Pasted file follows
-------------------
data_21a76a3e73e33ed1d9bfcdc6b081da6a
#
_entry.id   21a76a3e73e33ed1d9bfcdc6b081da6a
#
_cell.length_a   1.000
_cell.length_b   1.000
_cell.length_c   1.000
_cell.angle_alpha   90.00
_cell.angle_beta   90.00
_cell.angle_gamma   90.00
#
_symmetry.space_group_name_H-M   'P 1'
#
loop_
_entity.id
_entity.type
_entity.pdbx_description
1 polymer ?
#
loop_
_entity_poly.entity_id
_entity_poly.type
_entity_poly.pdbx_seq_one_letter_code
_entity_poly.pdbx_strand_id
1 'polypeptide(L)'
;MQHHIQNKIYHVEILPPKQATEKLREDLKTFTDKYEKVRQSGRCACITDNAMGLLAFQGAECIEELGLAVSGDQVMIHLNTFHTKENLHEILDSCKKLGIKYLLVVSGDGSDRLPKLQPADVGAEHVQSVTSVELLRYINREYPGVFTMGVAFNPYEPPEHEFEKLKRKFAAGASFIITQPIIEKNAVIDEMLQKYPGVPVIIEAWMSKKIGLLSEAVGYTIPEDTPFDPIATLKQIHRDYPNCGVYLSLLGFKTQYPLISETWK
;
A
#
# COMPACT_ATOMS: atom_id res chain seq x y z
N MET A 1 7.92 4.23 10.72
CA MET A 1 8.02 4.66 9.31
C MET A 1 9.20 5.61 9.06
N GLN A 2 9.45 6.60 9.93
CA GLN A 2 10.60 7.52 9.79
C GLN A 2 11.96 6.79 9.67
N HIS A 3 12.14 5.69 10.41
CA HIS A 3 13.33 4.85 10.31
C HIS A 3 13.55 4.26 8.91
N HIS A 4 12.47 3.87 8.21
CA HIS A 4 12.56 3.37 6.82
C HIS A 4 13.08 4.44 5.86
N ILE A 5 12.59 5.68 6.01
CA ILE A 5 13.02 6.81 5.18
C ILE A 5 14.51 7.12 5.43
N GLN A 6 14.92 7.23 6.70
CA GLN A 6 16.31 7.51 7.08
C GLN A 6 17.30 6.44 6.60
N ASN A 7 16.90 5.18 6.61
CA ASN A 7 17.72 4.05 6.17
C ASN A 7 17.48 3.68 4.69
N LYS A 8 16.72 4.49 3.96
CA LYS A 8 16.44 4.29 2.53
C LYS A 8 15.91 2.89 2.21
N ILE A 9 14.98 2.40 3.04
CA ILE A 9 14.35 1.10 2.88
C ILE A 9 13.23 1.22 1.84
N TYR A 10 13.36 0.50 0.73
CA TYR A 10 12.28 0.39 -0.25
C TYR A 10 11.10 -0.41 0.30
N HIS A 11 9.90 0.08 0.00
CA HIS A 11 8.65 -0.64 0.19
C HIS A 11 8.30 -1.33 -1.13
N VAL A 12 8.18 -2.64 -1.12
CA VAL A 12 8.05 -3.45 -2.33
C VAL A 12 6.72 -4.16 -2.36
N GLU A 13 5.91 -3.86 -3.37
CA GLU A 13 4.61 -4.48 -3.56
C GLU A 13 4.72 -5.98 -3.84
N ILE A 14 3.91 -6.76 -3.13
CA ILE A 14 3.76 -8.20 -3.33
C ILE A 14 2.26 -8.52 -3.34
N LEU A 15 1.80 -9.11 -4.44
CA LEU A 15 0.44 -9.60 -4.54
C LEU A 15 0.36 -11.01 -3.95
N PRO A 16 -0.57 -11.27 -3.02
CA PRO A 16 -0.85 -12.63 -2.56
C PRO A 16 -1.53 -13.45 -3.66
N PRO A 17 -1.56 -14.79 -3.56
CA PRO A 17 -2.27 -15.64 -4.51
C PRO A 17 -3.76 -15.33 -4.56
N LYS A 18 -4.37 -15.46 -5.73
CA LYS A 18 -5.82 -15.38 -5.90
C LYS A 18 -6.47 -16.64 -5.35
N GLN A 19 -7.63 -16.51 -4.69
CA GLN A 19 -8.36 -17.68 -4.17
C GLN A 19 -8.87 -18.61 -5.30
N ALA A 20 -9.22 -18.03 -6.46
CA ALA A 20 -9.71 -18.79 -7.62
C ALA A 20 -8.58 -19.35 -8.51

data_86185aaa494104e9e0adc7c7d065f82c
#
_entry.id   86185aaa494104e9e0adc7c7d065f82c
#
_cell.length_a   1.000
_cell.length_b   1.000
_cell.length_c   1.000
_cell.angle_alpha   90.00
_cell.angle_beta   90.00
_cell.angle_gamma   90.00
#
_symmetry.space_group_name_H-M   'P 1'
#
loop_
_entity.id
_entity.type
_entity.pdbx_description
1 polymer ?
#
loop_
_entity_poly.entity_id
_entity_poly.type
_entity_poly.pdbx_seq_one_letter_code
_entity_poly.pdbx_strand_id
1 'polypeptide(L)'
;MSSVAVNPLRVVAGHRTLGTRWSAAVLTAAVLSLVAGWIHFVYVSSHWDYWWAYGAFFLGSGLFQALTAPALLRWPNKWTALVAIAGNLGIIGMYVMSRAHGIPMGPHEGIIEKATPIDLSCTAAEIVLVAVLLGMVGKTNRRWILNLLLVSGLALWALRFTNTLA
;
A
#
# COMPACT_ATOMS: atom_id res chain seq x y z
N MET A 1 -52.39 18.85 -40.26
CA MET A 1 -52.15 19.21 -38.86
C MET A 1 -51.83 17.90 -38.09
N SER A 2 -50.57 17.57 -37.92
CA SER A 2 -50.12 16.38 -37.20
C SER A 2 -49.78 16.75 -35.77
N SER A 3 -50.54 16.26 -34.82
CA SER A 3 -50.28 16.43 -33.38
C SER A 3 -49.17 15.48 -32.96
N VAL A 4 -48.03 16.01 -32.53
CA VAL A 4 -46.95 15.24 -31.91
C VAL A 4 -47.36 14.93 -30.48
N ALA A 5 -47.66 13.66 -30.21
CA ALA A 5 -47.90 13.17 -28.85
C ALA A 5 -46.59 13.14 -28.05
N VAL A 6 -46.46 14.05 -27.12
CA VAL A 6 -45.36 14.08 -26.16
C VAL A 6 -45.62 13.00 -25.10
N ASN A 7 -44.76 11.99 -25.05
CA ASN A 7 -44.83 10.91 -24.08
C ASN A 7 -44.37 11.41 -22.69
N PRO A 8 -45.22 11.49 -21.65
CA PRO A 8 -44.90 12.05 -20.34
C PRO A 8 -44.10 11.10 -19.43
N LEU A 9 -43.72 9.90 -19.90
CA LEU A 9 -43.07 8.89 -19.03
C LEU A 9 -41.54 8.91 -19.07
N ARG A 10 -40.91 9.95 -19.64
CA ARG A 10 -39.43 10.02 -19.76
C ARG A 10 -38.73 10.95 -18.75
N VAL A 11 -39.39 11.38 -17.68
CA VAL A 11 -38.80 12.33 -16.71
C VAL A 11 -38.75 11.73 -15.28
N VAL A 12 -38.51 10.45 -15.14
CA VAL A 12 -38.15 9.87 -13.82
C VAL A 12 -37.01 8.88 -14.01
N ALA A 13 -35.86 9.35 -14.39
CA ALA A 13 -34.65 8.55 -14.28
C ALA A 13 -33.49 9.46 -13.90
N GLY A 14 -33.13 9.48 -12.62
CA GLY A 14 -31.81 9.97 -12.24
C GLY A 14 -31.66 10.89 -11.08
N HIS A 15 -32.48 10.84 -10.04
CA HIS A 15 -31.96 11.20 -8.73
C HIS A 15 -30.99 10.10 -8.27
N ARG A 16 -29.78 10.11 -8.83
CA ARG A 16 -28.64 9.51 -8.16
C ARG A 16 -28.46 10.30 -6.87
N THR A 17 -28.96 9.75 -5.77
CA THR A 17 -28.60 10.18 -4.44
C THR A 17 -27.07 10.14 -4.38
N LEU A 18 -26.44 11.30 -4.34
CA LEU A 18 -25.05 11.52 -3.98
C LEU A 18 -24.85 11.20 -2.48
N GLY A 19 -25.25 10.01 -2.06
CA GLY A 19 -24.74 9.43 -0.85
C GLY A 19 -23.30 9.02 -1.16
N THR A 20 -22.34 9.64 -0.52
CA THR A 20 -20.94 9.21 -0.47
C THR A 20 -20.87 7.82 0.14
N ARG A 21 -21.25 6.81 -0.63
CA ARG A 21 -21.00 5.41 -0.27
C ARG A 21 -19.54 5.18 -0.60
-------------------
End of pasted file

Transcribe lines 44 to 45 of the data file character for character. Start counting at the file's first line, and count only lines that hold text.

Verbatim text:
CA ILE A 5 13.02 6.81 5.18
C ILE A 5 14.51 7.12 5.43